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Elizabeth Warren Says She Told Schools Of Native American Heritage

Democratic candidate for the U.S. Senate Elizabeth Warren.
Steven Senne
/
AP
Democratic candidate for the U.S. Senate Elizabeth Warren.

Democrat Elizabeth Warren, who is in a tight Senate race in Massachusetts against Republican incumbent Scott Brown, acknowledged for the first time that she told the law schools at Harvard and University of Pennsylvania of her Native American heritage.

"As I have confirmed before, I let people know about my Native American heritage in a national directory of law school personnel," Warren said in a statement obtained by the Boston Globe. "At some point after I was hired by them, I also provided that information to the University of Pennsylvania and Harvard. My Native American heritage is part of who I am, I'm proud of it and I have been open about it."

Last month, The Boston Herald broke the news that Warren was counted as a minority during some of her tenure as a law professor. As the Boston Herald reports today, Warren had previously said "she was not aware Harvard Law was listing her as Native American."

The Warren campaign has claimed that Warren is 1/32nd Cherokee, though the Herald reported that The New England Historical Genealogical Society could not back up that claim with documentation.

In her statement, today, Warren admits that she learned of her heritage from family stories.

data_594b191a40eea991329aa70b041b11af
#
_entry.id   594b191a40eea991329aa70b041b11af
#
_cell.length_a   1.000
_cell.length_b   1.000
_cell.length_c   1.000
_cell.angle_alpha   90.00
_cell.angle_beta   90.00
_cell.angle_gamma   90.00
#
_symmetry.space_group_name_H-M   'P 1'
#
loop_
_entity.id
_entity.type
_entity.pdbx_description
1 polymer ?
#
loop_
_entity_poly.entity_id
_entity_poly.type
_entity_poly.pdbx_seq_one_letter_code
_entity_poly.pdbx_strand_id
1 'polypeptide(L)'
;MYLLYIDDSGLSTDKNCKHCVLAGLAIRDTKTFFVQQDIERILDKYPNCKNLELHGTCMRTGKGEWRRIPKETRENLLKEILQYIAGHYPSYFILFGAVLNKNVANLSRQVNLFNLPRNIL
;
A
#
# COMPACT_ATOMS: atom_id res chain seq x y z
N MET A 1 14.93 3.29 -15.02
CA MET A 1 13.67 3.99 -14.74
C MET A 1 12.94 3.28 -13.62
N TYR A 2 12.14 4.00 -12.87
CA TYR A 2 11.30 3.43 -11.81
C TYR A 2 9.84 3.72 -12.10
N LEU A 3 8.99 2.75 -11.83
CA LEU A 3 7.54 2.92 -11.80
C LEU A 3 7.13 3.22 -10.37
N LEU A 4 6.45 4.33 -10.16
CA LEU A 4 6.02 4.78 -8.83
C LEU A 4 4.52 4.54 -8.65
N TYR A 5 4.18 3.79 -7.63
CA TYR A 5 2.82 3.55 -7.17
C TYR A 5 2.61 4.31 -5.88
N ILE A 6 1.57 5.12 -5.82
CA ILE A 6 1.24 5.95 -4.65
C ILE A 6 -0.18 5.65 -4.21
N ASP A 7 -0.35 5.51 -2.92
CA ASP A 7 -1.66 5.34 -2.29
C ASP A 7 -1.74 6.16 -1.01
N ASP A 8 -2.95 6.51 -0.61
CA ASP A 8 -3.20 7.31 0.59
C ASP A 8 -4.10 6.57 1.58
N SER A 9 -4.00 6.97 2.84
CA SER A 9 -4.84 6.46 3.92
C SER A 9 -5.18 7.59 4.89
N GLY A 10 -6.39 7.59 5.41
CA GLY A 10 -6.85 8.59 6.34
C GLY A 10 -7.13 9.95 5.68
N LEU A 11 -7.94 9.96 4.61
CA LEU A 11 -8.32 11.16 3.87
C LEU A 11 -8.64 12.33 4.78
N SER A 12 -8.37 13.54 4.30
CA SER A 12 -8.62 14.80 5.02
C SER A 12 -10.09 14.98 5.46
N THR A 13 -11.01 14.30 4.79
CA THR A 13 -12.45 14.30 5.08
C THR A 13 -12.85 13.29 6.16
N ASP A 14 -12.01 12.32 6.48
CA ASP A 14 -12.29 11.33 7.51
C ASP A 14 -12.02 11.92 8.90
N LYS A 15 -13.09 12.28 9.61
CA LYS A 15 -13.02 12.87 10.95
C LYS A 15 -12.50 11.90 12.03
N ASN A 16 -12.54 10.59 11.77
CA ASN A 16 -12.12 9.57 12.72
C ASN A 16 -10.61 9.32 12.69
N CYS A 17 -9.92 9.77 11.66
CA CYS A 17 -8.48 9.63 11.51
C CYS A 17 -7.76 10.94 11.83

"Growing up, my mother and my grandparents and my aunts and uncles often talked about our family's Native American heritage," she said. "As a kid, I never thought to ask them for documentation — what kid would? — but that doesn't change the fact that it is a part of who I am and part of my family heritage."

Warren also added that her heritage did not afford her preferential treatment.

"The people involved in recruiting and hiring me for my teaching jobs, including Charles Fried — solicitor-general under Ronald Reagan who has publicly said he voted for Scott Brown in 2010 — have said unequivocally they were not aware of my heritage and that it played no role in my hiring," she said. "Public documents that reporters have examined also show I did not benefit from my heritage when applying to college or law school."

As It's All Politics reported, this has been a front-burner issue in the race.

Copyright 2021 NPR. To see more, visit https://www.npr.org.

Eyder Peralta is NPR's East Africa correspondent based in Nairobi, Kenya.

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